The Sales Girl, Mongolia, 2021
By: Claus Mueller, Senior Editor
Screened first at the Osaka Asian Film Festival, the 2021 feature THE SALES GIRL by Mongolian director Janchivdorj Sengedorj premiered in North America at the New York Asian Film Festival in July 2022. Selected for NYAFF’s Uncaged Competition focusing on 8 features by directors deserving more international attention.
THE SALES GIRL was selected as the best film in the group. This well deserved credit is due in part to the director Sengedorj being one of the most innovative Mongolian film makers. Sengedorj has directed four other films since 2010. Bayartsetseg Bayangerel, in her role as the sales girl Saruul delivers a superb performance in her first film and deserves as much acclaim as the director.
For the American and European audience, this Mongolian film further enhances the reputation of Mongolia’s film industry. After the 1990 democratic revolution, productions moved from state run film studios to private and independent film companies. Between 1992 and 1997 more than 20 private film companies were established and produced about 100 films. Among the best known is the acclaimed “Story of the Weeping Camel” nominated in 2003 for the academy award as best foreign documentary. Films from Mongolia have received many awards from festivals in Asia.
Though relatively unknown in Western countries, Mongolian filmmaking goes back to the 1930s when the first independent film was produced. A new film law was passed last year offers reimbursements and credits for the production and post-production of films in Mongolia, ranging from location expenses, employment of Mongolian staff, to content with Mongolian themes.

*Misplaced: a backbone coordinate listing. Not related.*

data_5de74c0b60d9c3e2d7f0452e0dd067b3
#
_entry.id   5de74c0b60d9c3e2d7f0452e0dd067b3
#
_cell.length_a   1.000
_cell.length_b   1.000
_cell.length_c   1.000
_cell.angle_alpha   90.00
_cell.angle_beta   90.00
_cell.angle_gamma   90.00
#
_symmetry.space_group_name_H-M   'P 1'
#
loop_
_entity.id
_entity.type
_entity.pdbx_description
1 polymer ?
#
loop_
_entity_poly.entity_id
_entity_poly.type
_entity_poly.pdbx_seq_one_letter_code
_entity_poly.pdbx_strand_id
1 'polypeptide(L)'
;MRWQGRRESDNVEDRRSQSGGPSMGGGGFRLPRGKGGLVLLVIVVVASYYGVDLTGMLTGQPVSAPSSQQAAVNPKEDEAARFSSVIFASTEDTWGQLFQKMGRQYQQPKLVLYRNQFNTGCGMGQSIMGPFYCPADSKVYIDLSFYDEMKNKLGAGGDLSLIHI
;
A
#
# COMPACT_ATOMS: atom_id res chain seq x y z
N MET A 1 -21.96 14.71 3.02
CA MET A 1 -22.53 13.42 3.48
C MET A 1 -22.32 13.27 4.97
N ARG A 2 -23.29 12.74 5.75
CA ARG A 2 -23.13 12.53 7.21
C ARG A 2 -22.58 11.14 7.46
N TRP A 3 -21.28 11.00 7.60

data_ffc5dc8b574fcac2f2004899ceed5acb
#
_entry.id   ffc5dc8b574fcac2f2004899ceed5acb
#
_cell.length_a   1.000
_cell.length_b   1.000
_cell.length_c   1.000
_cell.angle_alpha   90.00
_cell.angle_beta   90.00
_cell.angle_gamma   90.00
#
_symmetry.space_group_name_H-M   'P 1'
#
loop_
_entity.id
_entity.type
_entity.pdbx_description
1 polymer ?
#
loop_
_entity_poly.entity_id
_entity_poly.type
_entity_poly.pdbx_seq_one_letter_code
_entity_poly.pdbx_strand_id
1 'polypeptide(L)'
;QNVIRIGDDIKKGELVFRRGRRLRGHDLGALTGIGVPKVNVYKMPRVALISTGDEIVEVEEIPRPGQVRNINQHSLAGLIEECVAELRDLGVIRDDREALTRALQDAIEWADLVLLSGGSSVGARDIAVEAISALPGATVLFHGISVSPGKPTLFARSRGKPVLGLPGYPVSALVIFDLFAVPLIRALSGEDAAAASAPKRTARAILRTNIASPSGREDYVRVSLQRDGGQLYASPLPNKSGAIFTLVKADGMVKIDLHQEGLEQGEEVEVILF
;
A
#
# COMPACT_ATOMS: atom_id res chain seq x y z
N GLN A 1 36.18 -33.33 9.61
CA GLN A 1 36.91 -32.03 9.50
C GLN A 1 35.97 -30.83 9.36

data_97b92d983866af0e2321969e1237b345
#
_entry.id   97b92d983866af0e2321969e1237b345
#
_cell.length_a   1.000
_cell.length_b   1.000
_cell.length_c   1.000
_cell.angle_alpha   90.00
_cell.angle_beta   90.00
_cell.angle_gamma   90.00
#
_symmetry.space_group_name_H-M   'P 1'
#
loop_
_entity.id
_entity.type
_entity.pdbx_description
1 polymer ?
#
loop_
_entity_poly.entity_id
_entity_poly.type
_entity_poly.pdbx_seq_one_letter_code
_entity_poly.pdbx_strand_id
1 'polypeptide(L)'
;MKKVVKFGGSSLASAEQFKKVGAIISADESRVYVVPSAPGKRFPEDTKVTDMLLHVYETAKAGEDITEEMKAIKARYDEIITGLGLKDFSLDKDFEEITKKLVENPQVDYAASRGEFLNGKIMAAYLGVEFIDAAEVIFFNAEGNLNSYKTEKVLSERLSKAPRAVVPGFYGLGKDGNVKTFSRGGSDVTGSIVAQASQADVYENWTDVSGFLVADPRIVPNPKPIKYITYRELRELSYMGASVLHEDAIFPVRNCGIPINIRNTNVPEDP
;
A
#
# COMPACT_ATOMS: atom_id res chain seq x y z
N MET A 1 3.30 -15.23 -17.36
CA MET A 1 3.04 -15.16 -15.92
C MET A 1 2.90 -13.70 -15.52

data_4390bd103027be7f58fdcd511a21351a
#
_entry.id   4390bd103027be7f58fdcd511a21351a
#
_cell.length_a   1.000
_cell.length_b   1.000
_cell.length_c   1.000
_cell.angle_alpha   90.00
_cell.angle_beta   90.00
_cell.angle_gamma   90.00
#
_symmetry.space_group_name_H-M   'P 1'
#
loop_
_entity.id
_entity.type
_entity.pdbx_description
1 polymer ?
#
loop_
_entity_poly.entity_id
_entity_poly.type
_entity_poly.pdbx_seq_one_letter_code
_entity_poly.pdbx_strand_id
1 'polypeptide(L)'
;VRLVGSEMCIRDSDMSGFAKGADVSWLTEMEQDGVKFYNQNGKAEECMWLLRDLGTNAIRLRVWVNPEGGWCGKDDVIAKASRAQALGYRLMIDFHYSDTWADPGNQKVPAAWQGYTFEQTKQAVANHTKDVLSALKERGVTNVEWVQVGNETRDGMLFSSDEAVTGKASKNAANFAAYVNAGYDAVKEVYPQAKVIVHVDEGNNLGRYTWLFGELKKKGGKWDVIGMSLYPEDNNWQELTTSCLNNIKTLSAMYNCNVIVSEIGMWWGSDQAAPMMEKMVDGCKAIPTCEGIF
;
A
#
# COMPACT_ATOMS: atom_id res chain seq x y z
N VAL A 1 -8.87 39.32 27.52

From virtually any perspective, THE SALES GIRL is an outstanding production. There is the acting performance of Saruul accidentally accepting a clerk’s job in a well-stocked sex shop in Mongolia’s capital. She is a young, subdued, and shy student studying nuclear engineering as requested by her parents. She adapts, without hesitation, to a world totally alien to her.
The script has no flaws, and the cinematography is perfectly framed. In the narration, there are no superfluous moments, and the realism of comedic moments prevails. Saruul spikes her parents’ tea with Viagra to invigorate their dormant activity and gives the same pill to her boyfriend’s sleepy dog to energize him. The same holds for her failing self-stimulating attempt with toys from the sex shop. Maintaining total secrecy, she deals with all kinds of customers, including her elderly female teacher, no matter how strange their requests for pleasure enhancers are.
Saruul is in a transitory adolescent phase, yet she seems to be driven by an investigative exploratory spirit and by her passion for art. Accordingly, the filmmaker handles sex in cautious sensitive way. In this superbly orchestrated film, passion and sex play a secondary role. Saruul’s passage into growing up is accompanied by Katya, the eccentric sex shop owner who is never in the shop. They meet in her place, for diners, restaurants, and on trips. During their verbal encounters, prompted in part by Saruul’s questions, she gets to know Katya as a complex person with many personal relationships. She learns from Katya the intricacies and meaning of sexual desires.
Saruul comes to understand the precious nature of true emotional involvement, no matter what the circumstance may be. Enkhtuul Oidovjamt’s performance as Katya the mentor is finely nuanced and expressive. The film is enhanced by a score provided by the indie band “Magnolian” accompanying Saruul throughout the story and ending the film with an on screen performance.